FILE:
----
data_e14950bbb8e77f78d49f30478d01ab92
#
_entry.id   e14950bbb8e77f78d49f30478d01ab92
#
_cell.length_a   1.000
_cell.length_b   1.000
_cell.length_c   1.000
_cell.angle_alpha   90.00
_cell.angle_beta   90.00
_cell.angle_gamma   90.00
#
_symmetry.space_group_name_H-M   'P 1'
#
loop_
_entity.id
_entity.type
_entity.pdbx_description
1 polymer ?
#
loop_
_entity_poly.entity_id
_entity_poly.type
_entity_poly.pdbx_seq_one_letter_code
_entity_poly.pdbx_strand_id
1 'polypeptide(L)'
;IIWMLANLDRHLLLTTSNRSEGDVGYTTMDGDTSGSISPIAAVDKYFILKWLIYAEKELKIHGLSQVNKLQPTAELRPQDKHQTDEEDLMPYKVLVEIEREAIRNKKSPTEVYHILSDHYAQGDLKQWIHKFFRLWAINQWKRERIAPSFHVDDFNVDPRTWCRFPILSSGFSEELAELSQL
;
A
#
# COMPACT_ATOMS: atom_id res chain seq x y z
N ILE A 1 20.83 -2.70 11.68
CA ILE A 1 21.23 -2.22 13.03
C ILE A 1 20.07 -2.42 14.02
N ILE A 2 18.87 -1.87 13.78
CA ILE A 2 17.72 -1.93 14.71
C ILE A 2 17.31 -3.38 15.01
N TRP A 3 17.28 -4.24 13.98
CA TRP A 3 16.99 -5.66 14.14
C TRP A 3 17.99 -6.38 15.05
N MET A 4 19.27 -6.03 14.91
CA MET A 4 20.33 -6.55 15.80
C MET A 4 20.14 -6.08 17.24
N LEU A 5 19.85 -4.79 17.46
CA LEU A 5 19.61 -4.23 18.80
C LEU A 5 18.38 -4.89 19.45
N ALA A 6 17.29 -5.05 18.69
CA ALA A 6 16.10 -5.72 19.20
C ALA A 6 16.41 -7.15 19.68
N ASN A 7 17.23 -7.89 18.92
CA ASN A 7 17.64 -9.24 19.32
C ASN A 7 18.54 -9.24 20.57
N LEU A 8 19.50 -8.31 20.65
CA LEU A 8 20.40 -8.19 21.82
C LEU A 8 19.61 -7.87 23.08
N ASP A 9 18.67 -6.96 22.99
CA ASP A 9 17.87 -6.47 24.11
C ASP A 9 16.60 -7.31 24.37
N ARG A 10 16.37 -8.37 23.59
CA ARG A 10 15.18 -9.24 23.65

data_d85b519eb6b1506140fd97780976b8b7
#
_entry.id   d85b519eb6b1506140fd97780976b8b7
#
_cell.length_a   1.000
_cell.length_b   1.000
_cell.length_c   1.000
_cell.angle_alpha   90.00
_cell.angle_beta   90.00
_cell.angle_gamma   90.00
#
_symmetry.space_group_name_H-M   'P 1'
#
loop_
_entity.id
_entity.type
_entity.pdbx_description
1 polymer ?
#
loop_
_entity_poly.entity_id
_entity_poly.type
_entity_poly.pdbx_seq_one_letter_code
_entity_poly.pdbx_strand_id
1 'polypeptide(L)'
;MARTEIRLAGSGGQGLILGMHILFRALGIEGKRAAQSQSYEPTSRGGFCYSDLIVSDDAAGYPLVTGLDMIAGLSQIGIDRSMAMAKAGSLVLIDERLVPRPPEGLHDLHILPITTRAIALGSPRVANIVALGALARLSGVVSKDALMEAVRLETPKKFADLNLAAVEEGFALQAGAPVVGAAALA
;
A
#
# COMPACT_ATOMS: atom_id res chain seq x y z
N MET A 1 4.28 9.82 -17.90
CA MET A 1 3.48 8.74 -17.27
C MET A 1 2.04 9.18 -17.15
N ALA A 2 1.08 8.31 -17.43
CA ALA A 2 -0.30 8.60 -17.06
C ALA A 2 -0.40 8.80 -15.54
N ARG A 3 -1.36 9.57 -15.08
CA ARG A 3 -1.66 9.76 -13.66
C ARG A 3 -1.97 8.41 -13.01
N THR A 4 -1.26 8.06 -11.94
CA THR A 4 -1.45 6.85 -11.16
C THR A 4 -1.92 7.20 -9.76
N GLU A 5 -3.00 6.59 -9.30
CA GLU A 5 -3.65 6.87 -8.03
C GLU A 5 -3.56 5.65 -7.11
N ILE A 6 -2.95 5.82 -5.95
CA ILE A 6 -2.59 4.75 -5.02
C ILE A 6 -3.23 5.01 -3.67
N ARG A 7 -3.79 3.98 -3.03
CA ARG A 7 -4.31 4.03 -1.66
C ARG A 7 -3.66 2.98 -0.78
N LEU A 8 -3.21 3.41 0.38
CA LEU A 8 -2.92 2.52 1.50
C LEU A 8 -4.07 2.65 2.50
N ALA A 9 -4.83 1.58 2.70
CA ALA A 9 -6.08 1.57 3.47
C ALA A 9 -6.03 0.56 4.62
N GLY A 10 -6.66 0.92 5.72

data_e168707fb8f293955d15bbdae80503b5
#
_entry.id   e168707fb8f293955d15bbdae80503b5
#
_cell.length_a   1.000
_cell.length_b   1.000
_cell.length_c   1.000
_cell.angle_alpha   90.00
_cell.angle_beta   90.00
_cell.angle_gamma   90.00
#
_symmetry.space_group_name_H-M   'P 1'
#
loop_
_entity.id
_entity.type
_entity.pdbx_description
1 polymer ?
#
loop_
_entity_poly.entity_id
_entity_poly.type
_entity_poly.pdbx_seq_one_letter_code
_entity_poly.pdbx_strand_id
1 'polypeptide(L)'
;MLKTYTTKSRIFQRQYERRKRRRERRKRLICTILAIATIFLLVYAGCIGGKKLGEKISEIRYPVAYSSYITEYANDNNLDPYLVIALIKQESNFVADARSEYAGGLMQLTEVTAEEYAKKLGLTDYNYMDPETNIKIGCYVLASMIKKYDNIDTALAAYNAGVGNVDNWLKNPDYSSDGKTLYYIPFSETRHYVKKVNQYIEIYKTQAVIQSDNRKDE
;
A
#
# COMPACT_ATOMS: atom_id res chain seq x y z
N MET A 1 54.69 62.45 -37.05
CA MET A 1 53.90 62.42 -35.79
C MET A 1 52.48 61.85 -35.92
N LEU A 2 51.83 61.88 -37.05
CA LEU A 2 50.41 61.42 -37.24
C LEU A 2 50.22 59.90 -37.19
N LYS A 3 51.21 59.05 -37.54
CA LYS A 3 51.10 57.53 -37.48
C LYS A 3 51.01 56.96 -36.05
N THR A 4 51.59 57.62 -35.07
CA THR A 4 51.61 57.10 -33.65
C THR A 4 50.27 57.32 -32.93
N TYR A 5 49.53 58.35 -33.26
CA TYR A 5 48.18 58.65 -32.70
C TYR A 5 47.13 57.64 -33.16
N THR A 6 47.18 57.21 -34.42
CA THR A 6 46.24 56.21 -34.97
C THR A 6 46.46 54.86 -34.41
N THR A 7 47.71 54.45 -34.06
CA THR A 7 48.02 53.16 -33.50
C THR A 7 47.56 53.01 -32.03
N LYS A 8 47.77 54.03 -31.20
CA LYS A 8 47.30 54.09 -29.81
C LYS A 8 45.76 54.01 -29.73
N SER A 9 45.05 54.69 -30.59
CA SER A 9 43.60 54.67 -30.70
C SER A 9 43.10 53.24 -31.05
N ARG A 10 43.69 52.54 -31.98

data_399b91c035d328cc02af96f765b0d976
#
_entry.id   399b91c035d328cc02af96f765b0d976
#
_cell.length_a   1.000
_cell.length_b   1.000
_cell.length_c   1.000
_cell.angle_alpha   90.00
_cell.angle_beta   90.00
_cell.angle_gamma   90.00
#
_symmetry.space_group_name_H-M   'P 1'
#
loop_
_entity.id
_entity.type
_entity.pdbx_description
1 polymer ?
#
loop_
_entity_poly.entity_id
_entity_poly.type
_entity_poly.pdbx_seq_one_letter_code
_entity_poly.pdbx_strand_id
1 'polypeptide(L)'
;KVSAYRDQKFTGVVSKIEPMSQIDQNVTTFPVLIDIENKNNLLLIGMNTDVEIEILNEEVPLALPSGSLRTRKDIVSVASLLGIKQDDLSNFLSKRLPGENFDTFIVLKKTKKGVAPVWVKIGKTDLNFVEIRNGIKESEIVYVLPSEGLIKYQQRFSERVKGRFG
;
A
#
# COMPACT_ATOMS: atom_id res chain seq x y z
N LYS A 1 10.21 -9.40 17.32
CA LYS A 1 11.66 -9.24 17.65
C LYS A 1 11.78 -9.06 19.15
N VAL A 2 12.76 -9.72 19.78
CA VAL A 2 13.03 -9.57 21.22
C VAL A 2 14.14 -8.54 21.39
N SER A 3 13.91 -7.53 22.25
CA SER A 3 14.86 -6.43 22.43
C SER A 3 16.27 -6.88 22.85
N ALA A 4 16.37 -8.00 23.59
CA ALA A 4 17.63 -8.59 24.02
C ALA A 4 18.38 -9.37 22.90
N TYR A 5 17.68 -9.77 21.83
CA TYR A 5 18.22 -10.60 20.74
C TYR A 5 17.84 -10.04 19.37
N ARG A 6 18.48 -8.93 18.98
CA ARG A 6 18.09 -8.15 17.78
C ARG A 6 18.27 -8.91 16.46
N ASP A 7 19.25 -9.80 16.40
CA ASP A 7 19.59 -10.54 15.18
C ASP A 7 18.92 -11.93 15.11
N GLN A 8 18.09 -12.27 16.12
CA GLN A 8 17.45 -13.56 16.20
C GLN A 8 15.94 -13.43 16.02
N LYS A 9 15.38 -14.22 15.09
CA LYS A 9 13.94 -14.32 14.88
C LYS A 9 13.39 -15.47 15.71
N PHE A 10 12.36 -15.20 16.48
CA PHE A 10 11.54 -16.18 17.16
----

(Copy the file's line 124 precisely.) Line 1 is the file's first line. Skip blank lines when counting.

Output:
_cell.length_c   1.000